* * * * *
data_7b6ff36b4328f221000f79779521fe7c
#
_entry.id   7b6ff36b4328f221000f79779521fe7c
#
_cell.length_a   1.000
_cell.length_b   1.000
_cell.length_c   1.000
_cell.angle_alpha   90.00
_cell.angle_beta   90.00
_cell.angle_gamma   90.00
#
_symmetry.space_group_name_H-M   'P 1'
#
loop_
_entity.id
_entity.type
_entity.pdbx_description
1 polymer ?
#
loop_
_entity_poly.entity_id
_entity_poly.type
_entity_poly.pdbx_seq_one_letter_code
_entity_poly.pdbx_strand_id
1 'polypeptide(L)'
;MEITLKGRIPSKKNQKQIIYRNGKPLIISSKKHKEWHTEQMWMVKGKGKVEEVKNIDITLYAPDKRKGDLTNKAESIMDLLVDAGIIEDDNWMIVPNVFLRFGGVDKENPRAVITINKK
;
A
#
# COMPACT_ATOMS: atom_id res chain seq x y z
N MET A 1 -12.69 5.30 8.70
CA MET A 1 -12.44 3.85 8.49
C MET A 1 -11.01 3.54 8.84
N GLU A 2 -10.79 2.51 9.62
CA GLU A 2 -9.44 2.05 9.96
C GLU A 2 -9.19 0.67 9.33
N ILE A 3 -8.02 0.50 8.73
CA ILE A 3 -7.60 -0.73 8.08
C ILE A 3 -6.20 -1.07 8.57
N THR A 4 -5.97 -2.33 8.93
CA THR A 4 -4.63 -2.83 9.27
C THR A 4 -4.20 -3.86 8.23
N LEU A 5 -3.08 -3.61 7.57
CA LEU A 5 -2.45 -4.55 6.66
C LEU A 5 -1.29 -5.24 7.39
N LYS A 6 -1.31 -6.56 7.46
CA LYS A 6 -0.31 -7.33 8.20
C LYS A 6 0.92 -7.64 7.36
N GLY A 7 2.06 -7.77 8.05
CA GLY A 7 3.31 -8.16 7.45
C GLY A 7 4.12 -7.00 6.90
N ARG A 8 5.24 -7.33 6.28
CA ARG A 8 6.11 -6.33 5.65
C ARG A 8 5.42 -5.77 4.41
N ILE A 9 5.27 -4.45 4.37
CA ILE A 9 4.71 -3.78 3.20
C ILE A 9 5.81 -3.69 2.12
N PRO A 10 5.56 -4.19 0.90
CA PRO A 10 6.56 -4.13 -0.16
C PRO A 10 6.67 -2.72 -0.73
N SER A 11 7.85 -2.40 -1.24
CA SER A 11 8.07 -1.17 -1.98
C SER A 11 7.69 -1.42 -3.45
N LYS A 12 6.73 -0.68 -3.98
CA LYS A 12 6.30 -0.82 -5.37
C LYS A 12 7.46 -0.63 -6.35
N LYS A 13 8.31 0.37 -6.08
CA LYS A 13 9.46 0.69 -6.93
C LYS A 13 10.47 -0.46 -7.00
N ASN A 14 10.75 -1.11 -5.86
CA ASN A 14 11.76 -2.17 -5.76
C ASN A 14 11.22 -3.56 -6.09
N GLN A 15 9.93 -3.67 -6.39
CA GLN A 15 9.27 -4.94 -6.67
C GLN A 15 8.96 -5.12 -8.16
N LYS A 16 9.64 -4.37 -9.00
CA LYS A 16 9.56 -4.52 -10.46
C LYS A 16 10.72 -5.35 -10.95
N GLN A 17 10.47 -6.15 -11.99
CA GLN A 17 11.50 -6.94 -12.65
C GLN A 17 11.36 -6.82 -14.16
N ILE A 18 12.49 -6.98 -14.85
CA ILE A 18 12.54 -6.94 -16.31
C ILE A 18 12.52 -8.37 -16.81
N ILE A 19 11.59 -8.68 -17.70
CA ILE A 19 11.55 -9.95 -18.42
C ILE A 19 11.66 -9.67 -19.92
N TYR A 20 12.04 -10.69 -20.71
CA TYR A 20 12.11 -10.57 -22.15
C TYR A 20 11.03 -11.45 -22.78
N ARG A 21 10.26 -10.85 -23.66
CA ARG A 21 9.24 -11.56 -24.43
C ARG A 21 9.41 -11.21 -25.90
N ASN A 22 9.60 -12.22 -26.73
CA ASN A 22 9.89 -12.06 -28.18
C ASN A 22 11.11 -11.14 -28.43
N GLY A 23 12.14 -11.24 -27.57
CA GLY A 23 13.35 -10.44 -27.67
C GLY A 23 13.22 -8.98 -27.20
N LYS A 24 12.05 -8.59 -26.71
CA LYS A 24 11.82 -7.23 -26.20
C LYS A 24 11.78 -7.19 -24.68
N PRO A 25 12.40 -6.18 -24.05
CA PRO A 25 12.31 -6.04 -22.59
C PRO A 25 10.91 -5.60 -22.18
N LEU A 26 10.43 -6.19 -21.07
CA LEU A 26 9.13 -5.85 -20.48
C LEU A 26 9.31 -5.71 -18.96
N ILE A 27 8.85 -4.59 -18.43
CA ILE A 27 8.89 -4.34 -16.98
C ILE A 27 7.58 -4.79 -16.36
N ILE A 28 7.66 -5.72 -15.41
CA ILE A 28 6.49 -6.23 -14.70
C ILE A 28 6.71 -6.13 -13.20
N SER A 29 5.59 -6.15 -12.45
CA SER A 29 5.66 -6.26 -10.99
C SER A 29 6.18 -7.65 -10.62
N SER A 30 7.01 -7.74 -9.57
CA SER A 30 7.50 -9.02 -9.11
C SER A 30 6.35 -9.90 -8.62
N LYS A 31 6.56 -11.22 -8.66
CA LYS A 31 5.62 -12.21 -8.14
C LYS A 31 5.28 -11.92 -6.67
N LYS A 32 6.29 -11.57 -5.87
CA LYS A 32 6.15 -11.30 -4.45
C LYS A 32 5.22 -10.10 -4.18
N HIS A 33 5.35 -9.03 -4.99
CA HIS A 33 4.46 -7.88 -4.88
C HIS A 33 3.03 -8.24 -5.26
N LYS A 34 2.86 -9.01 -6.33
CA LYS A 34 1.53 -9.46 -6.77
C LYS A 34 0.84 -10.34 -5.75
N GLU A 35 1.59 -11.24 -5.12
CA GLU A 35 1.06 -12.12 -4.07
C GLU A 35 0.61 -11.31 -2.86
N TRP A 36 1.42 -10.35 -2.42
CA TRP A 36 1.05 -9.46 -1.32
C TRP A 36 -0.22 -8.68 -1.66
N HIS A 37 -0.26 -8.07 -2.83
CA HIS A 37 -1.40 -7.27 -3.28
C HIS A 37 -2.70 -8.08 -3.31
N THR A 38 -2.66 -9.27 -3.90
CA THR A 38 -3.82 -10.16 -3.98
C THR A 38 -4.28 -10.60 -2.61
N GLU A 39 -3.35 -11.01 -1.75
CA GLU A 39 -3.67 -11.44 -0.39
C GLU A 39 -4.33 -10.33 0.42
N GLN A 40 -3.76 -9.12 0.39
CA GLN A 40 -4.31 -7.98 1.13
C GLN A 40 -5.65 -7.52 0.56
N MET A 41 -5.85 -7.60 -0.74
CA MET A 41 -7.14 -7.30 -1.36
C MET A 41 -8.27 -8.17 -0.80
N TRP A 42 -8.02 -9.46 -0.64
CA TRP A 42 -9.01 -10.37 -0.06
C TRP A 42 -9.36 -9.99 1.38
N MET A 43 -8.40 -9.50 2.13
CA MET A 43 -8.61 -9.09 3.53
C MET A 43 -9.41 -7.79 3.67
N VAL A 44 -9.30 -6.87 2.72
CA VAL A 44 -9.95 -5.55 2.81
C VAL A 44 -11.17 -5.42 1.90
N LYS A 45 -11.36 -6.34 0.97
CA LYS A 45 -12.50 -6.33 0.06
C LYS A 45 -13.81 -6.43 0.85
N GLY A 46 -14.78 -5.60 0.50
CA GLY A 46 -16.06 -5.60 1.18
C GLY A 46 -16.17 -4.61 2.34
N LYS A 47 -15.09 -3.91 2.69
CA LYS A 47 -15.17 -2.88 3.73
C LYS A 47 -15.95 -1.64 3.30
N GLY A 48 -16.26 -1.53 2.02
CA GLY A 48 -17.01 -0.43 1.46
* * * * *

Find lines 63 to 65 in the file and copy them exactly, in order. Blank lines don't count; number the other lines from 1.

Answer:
C SER A 11 7.69 -1.42 -3.45
N LYS A 12 6.73 -0.68 -3.98
CA LYS A 12 6.30 -0.82 -5.37